TIP: Board members will give to other board members they like, especially if they are perceived as authorities. They will give to their peers in order to be perceived as fitting in. And once they’ve committed, they will be more likely to follow through. Get key advocates on board with the notion that all board members should make a considered gift that demonstrates:
- Passion for your cause, and
- Commitment to their role as a board leader.
Coach Leaders to Spotlight Board Giving on the Board Agenda
If part, or all, of your work would cease to exist absent philanthropy, then philanthropy must be on your agenda.
At every meeting.
If this is not currently your practice, coach your board president and/or other key advocate to talk about the reason why the board needs to become actively invested in fundraising – giving and getting – at an upcoming board meeting.
TIP: Endeavor to hold this meeting prior to the meeting where you kick off your campaign. Also talk about the proposed financial goal and timeline, and have your board vote on this to establish their buy-in to both the campaign and the goal (you may want to do this first in an executive committee session to get your key leaders invested). Encourage your board president and executive director to schedule a time for the board to collectively engage in fundraising training (I actually prefer to reframe these sessions as “Inspiring Philanthropy” workshops that help folks become more comfortable with their leadership role in facilitating philanthropy to assure adequate financing to move the mission forward. Generally, the key here is to share lots and lots of inspiring stories).
Make Personal Asks of All Board Members
Before you can expect folks to give, and ask others to join them in their giving, you have to show them how it’s done.
Role modeling is key.
Only after board members have made a commitment about which they feel proud will they be able to effectively ask others for generous support.
TIP: Have the board president ask other officers and the development committee chair to help make personal, face-to-face asks of all board members. Have the executive director or another officer make the personal ask of the board president. Remember your principles of influence: people will respond most favorably to those they like, perceive as authorities or consider as peers. It’s worth taking the time to show your board members how much you value their commitment. They deserve more than a group ask at a meeting, an email appeal or even just a letter. Talk to them!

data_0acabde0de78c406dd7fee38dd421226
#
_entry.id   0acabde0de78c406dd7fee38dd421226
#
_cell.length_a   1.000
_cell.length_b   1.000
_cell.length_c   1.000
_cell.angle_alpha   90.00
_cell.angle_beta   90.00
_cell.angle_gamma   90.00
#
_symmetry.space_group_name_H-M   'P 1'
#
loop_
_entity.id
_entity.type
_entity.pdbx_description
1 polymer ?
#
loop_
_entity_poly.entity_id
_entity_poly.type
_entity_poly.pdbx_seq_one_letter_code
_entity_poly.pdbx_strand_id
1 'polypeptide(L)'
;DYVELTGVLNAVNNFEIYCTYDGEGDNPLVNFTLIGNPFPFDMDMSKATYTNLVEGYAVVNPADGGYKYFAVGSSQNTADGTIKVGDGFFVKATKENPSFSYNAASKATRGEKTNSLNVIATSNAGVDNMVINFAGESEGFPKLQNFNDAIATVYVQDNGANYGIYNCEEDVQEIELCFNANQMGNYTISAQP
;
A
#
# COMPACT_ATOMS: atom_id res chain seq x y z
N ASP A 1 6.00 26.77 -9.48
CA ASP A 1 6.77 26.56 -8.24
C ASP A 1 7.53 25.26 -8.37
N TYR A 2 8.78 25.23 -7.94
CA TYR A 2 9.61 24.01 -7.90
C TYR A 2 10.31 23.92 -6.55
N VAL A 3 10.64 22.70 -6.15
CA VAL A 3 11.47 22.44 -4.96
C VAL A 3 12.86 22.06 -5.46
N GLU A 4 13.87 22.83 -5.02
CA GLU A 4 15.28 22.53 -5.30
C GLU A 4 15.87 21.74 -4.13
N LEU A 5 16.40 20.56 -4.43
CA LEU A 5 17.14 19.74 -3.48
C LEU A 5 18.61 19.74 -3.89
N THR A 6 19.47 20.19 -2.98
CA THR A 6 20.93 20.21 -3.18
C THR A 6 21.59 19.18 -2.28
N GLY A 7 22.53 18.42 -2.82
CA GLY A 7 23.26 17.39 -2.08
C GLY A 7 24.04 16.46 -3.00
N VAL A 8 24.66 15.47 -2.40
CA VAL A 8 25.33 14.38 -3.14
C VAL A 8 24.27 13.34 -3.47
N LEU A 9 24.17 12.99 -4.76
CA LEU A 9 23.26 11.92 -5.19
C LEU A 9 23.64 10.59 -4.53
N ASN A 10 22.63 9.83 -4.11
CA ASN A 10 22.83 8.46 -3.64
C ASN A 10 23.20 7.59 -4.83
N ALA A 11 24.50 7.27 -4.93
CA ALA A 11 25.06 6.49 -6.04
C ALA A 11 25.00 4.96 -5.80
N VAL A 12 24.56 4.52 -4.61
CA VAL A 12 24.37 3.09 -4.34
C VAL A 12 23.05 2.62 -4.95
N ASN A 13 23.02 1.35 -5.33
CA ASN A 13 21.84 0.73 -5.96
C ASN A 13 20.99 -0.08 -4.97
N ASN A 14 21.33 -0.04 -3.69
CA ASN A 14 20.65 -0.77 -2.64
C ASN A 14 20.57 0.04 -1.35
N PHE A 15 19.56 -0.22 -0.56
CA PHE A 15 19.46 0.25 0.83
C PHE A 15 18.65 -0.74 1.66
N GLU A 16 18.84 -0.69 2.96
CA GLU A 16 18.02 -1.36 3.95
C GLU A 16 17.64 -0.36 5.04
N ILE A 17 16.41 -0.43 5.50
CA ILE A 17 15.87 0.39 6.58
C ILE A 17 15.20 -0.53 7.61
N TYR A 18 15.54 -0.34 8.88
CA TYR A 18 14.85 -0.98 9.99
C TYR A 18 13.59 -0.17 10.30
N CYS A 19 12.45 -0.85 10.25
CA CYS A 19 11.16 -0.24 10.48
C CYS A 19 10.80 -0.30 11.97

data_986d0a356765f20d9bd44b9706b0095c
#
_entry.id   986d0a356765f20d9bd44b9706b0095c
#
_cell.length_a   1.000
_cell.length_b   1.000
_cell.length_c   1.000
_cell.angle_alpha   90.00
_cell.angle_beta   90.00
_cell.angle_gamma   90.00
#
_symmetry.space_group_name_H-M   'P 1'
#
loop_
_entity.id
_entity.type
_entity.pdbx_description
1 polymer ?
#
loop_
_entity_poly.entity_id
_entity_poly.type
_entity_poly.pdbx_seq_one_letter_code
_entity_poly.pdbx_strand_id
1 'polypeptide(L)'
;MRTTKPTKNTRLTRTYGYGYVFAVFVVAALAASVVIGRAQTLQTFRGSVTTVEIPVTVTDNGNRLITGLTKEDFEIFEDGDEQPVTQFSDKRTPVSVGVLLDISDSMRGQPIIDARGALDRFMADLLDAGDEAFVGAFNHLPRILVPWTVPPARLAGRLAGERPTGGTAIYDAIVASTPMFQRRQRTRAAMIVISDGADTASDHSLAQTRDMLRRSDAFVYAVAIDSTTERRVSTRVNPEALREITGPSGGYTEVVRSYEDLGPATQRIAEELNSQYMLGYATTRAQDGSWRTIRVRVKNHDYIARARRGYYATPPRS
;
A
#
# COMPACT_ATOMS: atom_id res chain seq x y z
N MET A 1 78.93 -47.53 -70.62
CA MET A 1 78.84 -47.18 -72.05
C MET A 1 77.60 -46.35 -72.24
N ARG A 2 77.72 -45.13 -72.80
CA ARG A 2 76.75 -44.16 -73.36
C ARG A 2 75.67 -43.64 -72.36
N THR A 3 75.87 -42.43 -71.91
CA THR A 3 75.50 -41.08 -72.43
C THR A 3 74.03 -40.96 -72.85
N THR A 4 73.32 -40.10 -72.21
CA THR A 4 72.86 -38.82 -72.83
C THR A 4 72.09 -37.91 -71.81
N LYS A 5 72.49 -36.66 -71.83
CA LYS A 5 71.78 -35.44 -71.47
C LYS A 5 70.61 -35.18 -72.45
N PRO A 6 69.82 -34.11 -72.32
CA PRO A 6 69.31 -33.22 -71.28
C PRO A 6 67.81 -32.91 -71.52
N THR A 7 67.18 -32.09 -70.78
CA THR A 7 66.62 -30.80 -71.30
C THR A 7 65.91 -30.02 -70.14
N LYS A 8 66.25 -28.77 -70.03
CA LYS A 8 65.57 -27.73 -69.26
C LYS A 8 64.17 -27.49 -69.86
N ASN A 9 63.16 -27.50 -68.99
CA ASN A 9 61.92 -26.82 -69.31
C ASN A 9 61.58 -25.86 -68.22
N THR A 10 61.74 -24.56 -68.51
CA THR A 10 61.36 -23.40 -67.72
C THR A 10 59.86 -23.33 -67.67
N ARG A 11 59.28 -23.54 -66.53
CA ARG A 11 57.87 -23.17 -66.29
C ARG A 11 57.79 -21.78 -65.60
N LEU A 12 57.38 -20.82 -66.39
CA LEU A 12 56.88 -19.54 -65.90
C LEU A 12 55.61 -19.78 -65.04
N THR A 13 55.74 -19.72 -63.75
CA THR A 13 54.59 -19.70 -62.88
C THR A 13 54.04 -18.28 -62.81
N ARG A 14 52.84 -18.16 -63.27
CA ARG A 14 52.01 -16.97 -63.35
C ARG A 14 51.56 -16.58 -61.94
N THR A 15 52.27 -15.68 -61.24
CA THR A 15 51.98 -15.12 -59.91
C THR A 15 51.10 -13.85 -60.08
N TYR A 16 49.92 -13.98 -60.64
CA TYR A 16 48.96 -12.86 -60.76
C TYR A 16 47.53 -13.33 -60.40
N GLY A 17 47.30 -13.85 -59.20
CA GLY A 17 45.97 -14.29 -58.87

Create Board Giving Momentum
Hold board members’ feet to the fire.
You’re going for two things:
- Get board members who have assigned calls to make their asks of other board members.
- Get board members who haven’t yet pledged to make their personal commitment.
For board solicitors, don’t accept an unconcerned “I’ll certainly get to my calls by the end of the month.” You need them to make their calls now, because board members who haven’t yet committed can’t effectively solicit other donors for gifts. And you’re going to want them to help with donor meetings, calls or, and the very least, written personal notes on appeal letters.
For board solicitees, coach your askers not to accept a dismissive “I’ll definitely give before the end of the year.” Make sure your answer is not simply “okay,” but “Great! I’ll give you a call next week when you’ve had time to consider your pledge. As you know, we’re going for 100% commitment so we can report this back to our funders and other donors. Others in the community look to see what the board is doing to make their own giving decisions. So your commitment has a ripple effect!”
Building momentum is especially important during your year-end giving campaign, because this is make or break time. Be sure to schedule campaign reporting and follow-up on every single board meeting agenda. Don’t give names, assign blame or try to shame folks. This negative re-enforcement doesn’t work well. Keep things upbeat and positive, giving the message you assume those who’ve not yet committed have just been too busy.
- Create a deadline for board commitments (this is super important if you want your board members to go on and ask other donors for their commitments).
- Send emailed progress reports during the heated part of the campaign.
- Announce the results of the board campaign (#s of gifts; % participation and $$ raised to-date), and encourage those who’ve not yet committed to do so.
- Have board leaders make follow-up calls to any slow pokes.
Achieve 100% Passionate Board Giving
Be sure to include this in your written board member job description.
If you have a minimum gift expectation, include that as well. If you don’t, still provide some guidance about the level of expected philanthropy (e.g., “make ours your top philanthropic priority” or “Make us one of your top three philanthropic priorities” or “Give at one of our leadership giving levels”).
The real bottom line here is to make a shift from pussyfooting around the subject of fundraising to embracing it warmly. The first attitude comes from a place of fear and loathing — and our deep cultural antipathy towards the subject of money. It’s not about money. It’s about what’s in your board members’ hearts.
Come from a place of love, remembering that the word philanthropy translates to “love of humankind.”